A Romantic painting by Salvatore Fergola showing the 1839 inauguration of the Naples-Portici railway line
Neapolitan pizza. Pizza was invented in Naples.
Sfogliatelle, a popular Neapolitan pastry dish
An 1813 depiction of the Piedigrotta festival
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The interior of the Teatro San Carlo
Tarantella in Napoli, a 1903 postcard
Neapolitan mandolin
Totò, a famous Neapolitan actor
The Stadio San Paolo

Despite the split, Naples grew in importance, attracting Pisan and Genoese merchants, Tuscan bankers, and some of the most prominent Renaissance artists of the time, such as Boccaccio, Petrarch and Giotto.

Naples is, with Florence, Rome, Venice and Milan, one of the main Italian tourist destinations.

Tempietto di San Pietro in Montorio, Rome, 1502, by Bramante. This small temple marks the place where St Peter was put to death

Renaissance architecture

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European architecture of the period between the early 15th and early 16th centuries in different regions, demonstrating a conscious revival and development of certain elements of ancient Greek and Roman thought and material culture.

European architecture of the period between the early 15th and early 16th centuries in different regions, demonstrating a conscious revival and development of certain elements of ancient Greek and Roman thought and material culture.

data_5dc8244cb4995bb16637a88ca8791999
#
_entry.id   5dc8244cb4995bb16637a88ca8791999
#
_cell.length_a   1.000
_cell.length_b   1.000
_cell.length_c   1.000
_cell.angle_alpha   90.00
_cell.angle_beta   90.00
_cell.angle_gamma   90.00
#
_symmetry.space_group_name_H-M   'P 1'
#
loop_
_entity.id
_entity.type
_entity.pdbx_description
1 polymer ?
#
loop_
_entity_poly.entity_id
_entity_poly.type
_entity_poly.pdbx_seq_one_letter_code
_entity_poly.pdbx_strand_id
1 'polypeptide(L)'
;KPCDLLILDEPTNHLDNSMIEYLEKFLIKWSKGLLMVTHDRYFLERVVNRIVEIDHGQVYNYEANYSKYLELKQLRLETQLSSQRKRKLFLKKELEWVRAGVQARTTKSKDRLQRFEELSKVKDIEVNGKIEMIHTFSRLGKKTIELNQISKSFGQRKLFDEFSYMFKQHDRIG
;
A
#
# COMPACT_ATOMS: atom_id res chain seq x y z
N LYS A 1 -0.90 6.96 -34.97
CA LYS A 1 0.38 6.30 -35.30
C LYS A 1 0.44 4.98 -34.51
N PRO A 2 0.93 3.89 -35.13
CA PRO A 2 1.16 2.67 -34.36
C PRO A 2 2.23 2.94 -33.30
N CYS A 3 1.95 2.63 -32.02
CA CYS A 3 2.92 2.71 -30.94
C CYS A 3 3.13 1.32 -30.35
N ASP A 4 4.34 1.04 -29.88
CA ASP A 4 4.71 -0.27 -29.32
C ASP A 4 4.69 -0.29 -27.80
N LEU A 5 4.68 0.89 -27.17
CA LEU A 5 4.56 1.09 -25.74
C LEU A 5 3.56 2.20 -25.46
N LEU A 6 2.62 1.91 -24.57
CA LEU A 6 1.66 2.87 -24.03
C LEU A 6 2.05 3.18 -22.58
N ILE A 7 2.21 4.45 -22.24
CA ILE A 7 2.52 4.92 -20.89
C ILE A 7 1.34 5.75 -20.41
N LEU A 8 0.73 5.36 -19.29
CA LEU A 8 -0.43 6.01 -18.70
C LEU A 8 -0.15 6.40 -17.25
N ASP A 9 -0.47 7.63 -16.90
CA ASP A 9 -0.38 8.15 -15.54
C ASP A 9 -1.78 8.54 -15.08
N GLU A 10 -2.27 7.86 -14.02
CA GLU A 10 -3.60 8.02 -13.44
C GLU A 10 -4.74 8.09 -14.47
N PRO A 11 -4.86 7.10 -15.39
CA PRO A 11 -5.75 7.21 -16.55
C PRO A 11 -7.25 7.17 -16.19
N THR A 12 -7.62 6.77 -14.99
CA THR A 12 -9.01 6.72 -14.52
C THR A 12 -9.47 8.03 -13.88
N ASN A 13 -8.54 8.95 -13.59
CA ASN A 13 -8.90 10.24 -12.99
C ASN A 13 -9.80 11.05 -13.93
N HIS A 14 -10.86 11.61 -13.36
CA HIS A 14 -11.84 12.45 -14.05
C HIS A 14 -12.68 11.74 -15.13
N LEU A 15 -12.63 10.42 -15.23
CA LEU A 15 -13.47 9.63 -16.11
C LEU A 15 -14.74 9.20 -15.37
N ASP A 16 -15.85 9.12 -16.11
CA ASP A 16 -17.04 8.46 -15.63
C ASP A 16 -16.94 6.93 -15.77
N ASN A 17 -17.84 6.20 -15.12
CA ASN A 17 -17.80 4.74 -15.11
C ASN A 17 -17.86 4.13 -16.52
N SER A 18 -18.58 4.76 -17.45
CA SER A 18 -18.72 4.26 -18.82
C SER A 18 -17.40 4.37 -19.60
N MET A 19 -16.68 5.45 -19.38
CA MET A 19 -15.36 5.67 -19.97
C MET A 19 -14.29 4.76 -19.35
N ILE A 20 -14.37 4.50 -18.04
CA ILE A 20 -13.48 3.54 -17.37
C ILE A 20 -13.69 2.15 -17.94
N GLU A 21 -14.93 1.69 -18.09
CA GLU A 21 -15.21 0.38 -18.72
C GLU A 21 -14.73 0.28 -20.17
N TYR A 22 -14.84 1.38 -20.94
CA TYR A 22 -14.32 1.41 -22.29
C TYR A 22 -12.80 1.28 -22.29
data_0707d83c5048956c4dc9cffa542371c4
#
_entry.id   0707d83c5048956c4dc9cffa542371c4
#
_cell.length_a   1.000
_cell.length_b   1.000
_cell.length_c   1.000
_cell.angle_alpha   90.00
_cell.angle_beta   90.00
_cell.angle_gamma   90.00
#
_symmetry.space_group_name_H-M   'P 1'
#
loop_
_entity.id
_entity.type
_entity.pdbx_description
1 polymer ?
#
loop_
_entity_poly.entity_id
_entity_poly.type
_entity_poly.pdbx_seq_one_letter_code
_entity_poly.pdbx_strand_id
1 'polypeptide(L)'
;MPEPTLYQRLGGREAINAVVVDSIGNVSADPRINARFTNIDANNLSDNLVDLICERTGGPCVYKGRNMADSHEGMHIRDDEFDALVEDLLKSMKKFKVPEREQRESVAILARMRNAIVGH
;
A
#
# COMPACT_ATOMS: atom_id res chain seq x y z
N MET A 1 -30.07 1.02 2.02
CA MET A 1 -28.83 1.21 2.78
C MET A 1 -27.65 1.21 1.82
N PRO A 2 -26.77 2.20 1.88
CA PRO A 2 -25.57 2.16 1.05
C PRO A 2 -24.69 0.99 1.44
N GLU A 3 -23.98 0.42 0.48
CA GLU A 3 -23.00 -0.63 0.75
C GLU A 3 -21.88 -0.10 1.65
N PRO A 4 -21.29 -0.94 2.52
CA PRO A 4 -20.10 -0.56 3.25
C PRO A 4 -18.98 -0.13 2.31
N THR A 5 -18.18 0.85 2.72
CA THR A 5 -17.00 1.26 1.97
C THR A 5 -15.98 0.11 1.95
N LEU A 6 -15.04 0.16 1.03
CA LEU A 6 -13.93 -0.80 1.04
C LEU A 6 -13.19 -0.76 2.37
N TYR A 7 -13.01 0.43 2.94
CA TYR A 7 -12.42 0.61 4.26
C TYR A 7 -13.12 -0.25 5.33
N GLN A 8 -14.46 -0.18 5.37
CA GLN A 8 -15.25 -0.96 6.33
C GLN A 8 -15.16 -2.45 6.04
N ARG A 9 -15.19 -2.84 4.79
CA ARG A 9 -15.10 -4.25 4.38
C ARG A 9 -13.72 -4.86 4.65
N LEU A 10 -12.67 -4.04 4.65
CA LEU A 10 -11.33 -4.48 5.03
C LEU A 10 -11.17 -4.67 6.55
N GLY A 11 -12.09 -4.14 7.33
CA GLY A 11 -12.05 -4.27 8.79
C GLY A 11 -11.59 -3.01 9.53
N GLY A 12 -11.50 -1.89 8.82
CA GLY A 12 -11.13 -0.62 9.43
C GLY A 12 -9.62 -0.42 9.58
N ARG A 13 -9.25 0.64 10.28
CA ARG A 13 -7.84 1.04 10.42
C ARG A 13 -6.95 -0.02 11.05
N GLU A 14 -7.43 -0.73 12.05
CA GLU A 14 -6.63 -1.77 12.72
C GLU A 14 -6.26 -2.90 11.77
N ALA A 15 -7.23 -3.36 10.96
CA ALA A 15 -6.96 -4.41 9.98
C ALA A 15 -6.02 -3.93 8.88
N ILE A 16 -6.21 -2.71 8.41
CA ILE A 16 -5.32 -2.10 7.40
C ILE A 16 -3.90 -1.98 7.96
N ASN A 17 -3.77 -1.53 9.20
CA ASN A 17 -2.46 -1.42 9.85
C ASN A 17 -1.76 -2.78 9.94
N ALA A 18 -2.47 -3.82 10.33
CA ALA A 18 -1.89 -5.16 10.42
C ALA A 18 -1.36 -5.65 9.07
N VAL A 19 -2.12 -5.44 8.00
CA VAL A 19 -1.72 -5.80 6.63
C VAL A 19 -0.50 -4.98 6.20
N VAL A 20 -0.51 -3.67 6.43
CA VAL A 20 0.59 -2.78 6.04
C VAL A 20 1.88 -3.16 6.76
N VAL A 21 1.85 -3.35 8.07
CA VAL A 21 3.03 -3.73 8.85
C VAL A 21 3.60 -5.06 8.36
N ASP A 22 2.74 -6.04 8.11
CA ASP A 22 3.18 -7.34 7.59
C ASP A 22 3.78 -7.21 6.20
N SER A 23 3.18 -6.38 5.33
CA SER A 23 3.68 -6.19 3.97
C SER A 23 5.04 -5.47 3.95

Tempietto di San Pietro in Montorio, Rome, 1502, by Bramante. This small temple marks the place where St Peter was put to death
Temple of Vesta, Rome, 205 AD. As one of the most important temples of Ancient Rome, it became the model for Bramante's Tempietto
Palladio's engraving of Bramante's Tempietto
Plan of Bramante's Tempietto in Montorio
The Piazza del Campidoglio
The Romanesque Florence Baptistery was the object of Brunelleschi's studies of perspective
Pope Sixtus IV, 1477, builder of the Sistine Chapel. Fresco by Melozzo da Forlì in the Vatican Palace.
Four Humanist philosophers under the patronage of the Medici: Marsilio Ficino, Cristoforo Landino, Angelo Poliziano and Demetrius Chalcondyles. Fresco by Domenico Ghirlandaio.
Cosimo de' Medici the Elder, head of the Medici Bank, sponsored civic building programs. Posthumous portrait by Pontormo.
The Church of the Certosa di Pavia, Lombardy
Scuola Grande di San Marco, Venice
Raphael's unused plan for St. Peter's Basilica
Facade of Sant'Agostino, Rome, built in 1483 by Giacomo di Pietrasanta
Classical Orders, engraving from the Encyclopédie vol. 18. 18th century.
The Dome of St Peter's Basilica, Rome.
Courtyard of Palazzo Strozzi, Florence
Ospedale degli Innocenti in Florence.
The dome of Florence Cathedral (the Basilica di Santa Maria del Fiore)
The church of San Lorenzo
Palazzo Medici Riccardi by Michelozzo. Florence, 1444
Basilica of Sant'Andrea, Mantua, the façade
Façade of Santa Maria Novella, 1456–70
The crossing of Santa Maria della Grazie, Milan (1490)
picture above
The Palazzo Farnese, Rome (1534–1545). Designed by Sangallo and Michelangelo.
Palazzo Pandolfini, Florence, by Raphael
Palazzo Massimo alle Colonne.
Palazzo Te, Mantua
St Peter's Basilica
The vestibule of the Laurentian Library
Il Gesù, designed by Giacomo della Porta.
Villa Capra "La Rotonda"
Keystone with a profile of a man, Palazzo Giusti, Verona, Italy
The House of the Blackheads in Riga, Latvia
Royal Summer Palace in Prague is considered the purest Renaissance architecture outside of Italy.
Cathedral of St James, Šibenik
English Renaissance: Hardwick Hall (1590–1597).
French Renaissance: Château de Chambord (1519–39)
Juleum in Helmstedt, Germany (example of Weser Renaissance)
Antwerp City Hall (finished in 1564)
Courtyard of Wawel Castle exemplifies first period of Polish Renaissance